JOURNALISM · COMM 3333· FALL 2010

Professor: Office: Office Hours: Phone: Blog: Twitter: E-mail: Barbara B. Nixon, Ph.D. (ABD) Lakeland, FL  TBA 901-BNIXON4 (Google Voice, for text or voice mail) or barbara.b.nixon on Skype http://publicrelationsmatters.com BarbaraNixon bbnixon@seuniversity.edu

UNIVERSITY MISSION STATEMENT: Southeastern, a dynamic, Christ-centered university, fosters student success by integrating personal faith and higher learning. Within our loving Pentecostal community, we challenge students to a lifetime of good work and of preparing professionally so they can creatively serve their generation in the Spirit of Christ. COURSE DESCRIPTION: This course is intended to introduce to the student the world of journalism, including newspapers, radio, photojournalism, television news, and new media. It is also intended to provide a hands-on approach to interviewing and writing news and features stories for publication. PREREQUISITES: ENGL 1133 English Composition I & ENGL 1233 English Composition II REQUIRED RESOURCES: • • • Rich, C. (2010). Writing and reporting news: A coaching method (6th ed.). Boston: Wadsworth. A recent Associated Press Style Book, preferably 45th edition (it says 2010 on the cover) Consistently reliable Internet access.

INTENDED LEARNING OUTCOMES: This course seeks to: • Develop an understanding of Christian journalism and its place in today’s media. • Provide an overview of contemporary journalism. • Development of the ability to write journalistically sound articles in a variety of formats. • Develop an understanding of journalistic ethics and professionalism. • Provide an opportunity to work with campus publications. • Provide an opportunity for creativity through writing and editing.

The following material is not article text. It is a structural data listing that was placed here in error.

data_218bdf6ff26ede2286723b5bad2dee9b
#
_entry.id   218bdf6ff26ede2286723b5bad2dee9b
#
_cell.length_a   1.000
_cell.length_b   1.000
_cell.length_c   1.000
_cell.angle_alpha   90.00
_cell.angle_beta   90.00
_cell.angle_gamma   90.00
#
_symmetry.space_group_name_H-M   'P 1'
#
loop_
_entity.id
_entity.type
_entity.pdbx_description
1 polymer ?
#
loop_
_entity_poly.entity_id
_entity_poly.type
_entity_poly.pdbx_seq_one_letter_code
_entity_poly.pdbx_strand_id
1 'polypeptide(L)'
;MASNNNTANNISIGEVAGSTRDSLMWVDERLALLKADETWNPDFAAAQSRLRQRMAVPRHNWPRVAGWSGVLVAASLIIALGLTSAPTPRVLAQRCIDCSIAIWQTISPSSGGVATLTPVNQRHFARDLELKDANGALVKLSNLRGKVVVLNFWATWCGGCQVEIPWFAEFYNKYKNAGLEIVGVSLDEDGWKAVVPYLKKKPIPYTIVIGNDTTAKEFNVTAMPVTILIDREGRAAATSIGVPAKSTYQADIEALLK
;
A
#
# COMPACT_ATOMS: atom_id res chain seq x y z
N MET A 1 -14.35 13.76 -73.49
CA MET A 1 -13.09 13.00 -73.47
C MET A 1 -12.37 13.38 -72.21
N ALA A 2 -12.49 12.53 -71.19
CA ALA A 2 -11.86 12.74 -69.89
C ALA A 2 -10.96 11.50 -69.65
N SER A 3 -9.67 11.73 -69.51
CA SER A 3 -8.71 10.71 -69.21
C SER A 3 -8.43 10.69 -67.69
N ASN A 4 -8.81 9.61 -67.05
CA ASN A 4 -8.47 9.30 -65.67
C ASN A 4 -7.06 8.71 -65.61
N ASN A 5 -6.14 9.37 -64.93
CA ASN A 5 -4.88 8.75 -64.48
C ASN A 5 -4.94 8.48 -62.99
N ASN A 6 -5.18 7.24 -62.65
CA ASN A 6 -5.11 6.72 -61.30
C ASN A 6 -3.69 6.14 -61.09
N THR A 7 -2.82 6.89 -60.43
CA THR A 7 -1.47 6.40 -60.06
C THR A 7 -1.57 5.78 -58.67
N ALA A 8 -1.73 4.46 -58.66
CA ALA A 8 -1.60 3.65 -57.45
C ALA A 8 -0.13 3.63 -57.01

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KEY PERFORMANCE INDICATORS: As a result of the activities and study in this course, the student should be able to: • write well-researched news and feature stories. • demonstrate the ability to interview and utilize those sources for stories. • discuss the various issues surrounding journalism. • find story ideas and use narrative journalism to tell a story in a feature article. • discuss various story structures and components of news and feature stories. • be familiar with narrative journalism, including storytelling and feature stories. • learn various research and interviewing techniques for accurate sources. COURSE TOPICS: These topics will be covered in class: • journalistic issues, including bias, accuracy, and fairness • narrative journalism • interviewing techniques • finding story ideas • submitting stories or articles to publications • research techniques and public documents • story structures and components • media convergence INSTRUCTIONAL METHODS: These methods will be used to deliver instruction: • online discussion (discussion of theory from reading; discussion and assessment of articles) • media presentations (theory and practical instruction) • article examples • instructor critiques (using rubric, instructor grades articles for assessing student-written articles, and students get practice writing news and feature formats) • AP style guide quizzes and final exam LEARNING METHODS: You will demonstrate your leaning in this course through: • participation in online discussion on assigned reading • research of public records, interviews, and other sources • college-level journalistic writing of news and feature article • group participation in online peer critiques of articles

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SELECTED BIBLIOGRAPHY AND WEB RESOURCES: Poynter Online: http://www.poynter.org/ Today’s Front Pages: http://www.newseum.org/todaysfrontpages/ Journalism Resource Links: http://www.poynter.org/content/content_view.asp?id=896

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